In addition to MRR and ARR, the most important SaaS metrics are: Churn , LTV and CAC.
CAC stands for cost per acquisition, and is essentially the cost of marketing and sales to get one customer. A low CAC helps you grow.
What’s an ideal CAC? This does depend on the industry and business, so there really is no magic number. The most important is to be aware of the CAC as this is a crucial metric to understand the health of the business.
LTV stands for the Lifetime Value of a Customer. It’s the total amount of money you can expect to get from every new customer that signs up for a SaaS product. The higher the LTV, the more valuable each new customer is. That’s why a high LTV is a key indicator as to whether the business is sustainable.
Another metric that investors look at is the LTV by CAC ratio, which is a good indicator of whether your SaaS company is profitable. A health ratio is usually around 3 and 4, allowing for moments when the LTV goes down or the CAC goes up.
Churn is considered the most important metric of all, since it measures how long it takes before a customer decides to stop using your software.
Your churn number is the percentage of customers who cancelled a subscription, versus the remaining paying customers. It’s usually calculated on an annual level, and is highly valued by investors because it essentially helps forecast revenue month by month.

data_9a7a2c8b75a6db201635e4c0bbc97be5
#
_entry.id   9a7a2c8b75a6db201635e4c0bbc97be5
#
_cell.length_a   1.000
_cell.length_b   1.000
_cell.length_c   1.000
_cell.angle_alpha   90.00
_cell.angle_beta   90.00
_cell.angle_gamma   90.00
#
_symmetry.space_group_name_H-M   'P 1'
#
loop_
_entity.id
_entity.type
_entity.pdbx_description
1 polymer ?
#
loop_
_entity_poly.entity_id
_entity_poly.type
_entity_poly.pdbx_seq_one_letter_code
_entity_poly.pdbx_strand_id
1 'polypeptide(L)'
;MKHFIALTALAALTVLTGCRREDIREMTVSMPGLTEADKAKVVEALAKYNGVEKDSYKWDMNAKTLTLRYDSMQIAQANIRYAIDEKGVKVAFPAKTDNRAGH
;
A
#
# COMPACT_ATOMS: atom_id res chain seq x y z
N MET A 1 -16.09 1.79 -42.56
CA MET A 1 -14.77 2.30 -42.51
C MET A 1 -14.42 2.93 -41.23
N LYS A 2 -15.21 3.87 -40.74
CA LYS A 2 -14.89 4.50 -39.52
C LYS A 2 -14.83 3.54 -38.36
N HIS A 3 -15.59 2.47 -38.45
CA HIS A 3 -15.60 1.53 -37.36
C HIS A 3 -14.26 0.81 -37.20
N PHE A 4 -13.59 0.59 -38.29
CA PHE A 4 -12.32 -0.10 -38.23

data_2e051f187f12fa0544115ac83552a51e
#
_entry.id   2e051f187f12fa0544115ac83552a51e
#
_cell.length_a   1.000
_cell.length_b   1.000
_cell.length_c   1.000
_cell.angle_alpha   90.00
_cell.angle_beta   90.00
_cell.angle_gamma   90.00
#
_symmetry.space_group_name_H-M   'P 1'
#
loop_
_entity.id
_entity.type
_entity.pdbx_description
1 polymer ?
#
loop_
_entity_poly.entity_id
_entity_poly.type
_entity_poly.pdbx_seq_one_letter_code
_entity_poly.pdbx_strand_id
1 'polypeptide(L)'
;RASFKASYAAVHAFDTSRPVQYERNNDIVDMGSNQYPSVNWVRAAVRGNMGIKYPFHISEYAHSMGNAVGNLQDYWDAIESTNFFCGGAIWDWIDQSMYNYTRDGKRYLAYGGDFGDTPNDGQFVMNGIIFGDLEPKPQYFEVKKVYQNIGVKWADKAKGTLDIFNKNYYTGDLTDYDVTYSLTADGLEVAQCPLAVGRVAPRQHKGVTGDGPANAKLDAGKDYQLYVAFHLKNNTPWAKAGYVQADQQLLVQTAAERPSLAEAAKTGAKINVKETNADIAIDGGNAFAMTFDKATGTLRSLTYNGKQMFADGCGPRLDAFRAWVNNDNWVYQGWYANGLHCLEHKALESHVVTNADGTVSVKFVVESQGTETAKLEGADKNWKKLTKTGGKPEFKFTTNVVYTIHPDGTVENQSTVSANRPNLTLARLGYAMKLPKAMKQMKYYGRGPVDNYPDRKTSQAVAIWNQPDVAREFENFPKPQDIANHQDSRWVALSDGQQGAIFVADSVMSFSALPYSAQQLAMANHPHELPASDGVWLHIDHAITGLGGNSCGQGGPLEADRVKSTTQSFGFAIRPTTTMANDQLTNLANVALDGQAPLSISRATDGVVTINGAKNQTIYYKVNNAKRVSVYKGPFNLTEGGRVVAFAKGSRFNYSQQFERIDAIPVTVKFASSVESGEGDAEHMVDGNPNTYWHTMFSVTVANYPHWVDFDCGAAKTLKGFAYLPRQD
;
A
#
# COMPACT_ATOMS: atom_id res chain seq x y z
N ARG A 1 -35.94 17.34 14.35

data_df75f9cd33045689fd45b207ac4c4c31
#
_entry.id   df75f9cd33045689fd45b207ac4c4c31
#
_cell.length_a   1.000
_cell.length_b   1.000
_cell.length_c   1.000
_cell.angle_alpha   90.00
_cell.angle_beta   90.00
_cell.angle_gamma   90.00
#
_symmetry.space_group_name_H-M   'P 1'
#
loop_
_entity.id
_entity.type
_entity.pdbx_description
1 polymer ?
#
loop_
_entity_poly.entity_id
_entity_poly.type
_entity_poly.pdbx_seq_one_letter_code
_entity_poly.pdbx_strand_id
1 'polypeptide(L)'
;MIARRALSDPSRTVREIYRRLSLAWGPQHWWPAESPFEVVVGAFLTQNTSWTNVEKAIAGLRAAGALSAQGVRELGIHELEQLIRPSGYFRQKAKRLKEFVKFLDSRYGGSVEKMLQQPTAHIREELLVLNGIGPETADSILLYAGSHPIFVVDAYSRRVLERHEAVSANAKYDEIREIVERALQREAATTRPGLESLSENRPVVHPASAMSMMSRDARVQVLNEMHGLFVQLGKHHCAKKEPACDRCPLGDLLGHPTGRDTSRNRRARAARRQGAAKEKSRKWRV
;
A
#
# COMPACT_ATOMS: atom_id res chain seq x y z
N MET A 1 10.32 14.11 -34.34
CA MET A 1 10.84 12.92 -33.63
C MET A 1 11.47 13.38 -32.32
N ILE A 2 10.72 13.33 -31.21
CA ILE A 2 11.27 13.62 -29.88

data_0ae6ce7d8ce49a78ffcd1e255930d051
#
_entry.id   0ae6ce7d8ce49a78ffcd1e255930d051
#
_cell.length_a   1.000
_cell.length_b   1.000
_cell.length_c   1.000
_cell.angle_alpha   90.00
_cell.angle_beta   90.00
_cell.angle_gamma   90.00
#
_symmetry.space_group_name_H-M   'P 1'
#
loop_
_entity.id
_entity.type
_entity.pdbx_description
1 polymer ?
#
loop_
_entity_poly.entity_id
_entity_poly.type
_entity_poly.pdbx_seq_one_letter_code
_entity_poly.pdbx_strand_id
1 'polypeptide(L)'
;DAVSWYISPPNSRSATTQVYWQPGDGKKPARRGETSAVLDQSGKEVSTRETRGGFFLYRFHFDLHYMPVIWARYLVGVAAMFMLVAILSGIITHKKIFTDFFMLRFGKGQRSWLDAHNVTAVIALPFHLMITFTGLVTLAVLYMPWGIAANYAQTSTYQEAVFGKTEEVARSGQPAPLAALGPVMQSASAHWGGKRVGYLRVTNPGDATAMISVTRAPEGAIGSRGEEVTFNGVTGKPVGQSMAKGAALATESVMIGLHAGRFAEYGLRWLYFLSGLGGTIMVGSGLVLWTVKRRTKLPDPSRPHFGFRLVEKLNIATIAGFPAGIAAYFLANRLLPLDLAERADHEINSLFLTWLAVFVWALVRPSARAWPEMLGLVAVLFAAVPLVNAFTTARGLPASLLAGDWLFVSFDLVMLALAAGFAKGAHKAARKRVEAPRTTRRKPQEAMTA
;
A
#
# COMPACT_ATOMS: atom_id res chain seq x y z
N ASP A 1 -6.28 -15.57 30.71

What’s a normal amount of churn? This will depend from SaaS company to company. For example, if you sell to enterprises, churn will be lower - usually under 10%. However, if it’s a self-service consumer software, churn as high as 50% could be acceptable. In general, a low churn with a low CAC is key to allowing recurring revenues to grow.
Why it’s important to have high revenue
When you first decide to raise money for your SaaS company, you’ll also want to make sure your company is in order and the numbers are looking good.
Many SaaS companies look for ways to boost their valuation by issuing discounts, but this doesn’t solve the problem in the long run as it sacrifices revenue. Discounted accounts or even discounted annual plans are a bad idea; investors usually don’t like ARR because it is unpredictable and not a good measure of growth.
MRR is the golden metric and the key to getting a higher valuation. However, discounting can hurt in the long run since it decreases revenue, attracts low quality customers and therefore hurts valuation.
If you’re looking to get a high valuation and raise more money, then you want to be focusing on activities that help you increase revenue, rather than decrease it.
That’s why we believe in a method of raising money that doesn’t require discounting: non-dilutive financing. With non-dilutive financing, you can essentially turn your MRR into ARR without sacrificing revenue or decreasing your overall valuation.
Not sure which valuation works best for your SaaS company? As you can see, it mostly depends on your revenue and structure of your company. If you’re looking for a way to raise money that doesn’t require debt or dilution, get in touch with Levenue to learn more about non-dilutive fund raising.